It's been heavy week. My emotions are all over the place. I know I have no choice but to accept this, but it is scary none the less. 

I have made it through many health problems.  I know I will live with this one. But in the meantime, all I want to do is cry.


With Much Love,
On Day 1,119,
Wendy

Thursday, September 14, 2017

Color of Sobriety

Dear Readers,
Sunset on Garden Lake, Ely MN

Fall is here, and although the temperatures are still rather warm, you can feel it in the air, feel the light changes, see the changes in the leaves, and even smell it.

Fall brings both beauty and anxiety for me.
For with the beauty of the fall leaves, and cool crisp air, also comes anxiety of the dark days, and low light that bring on low energy and depression.

Perhaps it's my mood today, although I feel good, maybe I'm just in a reflective mood.

Life is colors for me. I color things in my mind, see emotions in color, and breathe colors in and out.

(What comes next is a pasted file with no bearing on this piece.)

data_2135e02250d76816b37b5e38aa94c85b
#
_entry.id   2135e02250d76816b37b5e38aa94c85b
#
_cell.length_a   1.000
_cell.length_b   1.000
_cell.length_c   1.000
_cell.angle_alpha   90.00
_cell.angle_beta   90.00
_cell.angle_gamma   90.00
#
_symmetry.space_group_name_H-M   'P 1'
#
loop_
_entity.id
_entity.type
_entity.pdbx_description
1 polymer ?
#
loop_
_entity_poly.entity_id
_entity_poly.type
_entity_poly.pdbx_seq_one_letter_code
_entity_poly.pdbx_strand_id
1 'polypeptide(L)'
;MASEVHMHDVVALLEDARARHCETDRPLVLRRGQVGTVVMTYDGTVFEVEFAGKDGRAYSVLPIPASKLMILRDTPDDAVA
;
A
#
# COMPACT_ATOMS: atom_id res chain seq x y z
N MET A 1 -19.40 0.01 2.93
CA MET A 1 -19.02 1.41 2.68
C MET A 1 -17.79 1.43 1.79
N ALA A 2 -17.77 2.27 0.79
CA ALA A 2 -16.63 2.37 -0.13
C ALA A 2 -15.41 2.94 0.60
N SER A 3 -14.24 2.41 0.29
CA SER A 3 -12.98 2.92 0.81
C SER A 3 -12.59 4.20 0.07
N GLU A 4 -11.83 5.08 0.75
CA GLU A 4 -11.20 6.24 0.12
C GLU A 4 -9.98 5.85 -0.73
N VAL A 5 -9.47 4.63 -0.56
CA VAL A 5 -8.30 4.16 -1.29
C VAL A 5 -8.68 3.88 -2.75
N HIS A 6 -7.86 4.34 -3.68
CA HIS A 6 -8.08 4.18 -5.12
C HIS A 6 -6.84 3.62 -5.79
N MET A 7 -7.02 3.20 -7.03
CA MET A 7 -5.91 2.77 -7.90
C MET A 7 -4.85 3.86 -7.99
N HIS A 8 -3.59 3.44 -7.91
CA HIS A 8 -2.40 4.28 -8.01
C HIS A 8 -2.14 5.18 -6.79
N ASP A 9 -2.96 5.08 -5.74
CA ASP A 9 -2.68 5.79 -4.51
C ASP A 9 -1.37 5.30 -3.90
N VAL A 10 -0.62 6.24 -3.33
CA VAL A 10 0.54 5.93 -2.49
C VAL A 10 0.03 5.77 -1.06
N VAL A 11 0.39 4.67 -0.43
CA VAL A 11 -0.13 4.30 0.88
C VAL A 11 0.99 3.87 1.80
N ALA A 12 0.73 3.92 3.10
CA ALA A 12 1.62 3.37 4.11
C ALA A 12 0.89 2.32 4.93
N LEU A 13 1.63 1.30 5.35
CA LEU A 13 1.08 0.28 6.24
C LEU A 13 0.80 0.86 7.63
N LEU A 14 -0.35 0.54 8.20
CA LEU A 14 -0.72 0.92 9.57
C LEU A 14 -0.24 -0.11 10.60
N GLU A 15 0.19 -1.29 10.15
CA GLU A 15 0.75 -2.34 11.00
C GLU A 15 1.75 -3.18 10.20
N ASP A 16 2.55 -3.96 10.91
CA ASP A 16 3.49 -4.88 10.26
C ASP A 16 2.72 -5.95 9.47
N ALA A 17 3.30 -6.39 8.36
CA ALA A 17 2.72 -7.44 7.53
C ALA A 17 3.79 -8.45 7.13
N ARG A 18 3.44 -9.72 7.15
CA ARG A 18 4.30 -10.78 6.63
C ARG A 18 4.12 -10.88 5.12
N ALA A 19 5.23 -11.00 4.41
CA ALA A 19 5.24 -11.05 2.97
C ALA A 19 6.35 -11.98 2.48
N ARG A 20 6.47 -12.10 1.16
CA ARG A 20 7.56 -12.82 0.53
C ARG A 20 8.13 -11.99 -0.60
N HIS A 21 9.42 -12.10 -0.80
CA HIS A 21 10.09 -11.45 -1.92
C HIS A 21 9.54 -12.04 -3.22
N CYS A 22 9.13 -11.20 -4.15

Blue is the color that beings me the most peace. It's my protective color, and when I wear blue, or see blue, it's calming. 
Grey is my depression color.

Yesterday, I met a woman who looked sad. She was smiling, but I could see pain in her body and face.
Later I found out her son was in treatment for the 15th time. 
I felt so sad for her. I wished hope for her and her son.
I think that colored my world a little grey. 

My past drinking did not just affect me, but everyone around me. Even people I did not know, such as the clerks in quick shop stores, where I'd go and buy a bunch of junk food after drinking. They must have known I was drunk, and who knows how that affected their day, perhaps they went home feeling a little grey.

Addiction was stealing everything that was good in me. It was stealing my vibrancy, my joy, my love. It was stealing my happiness, my creativity, my empathy. 
Golfing! 

And in place of the goodness, my drinking was giving me pain, anger, resentments, judgments, and selfishness. 

My addiction to alcohol was bringing my marriage a great deal of grey. It was eroding all the good things between hubs and I. My recovery has meant the return of the calmness of blue.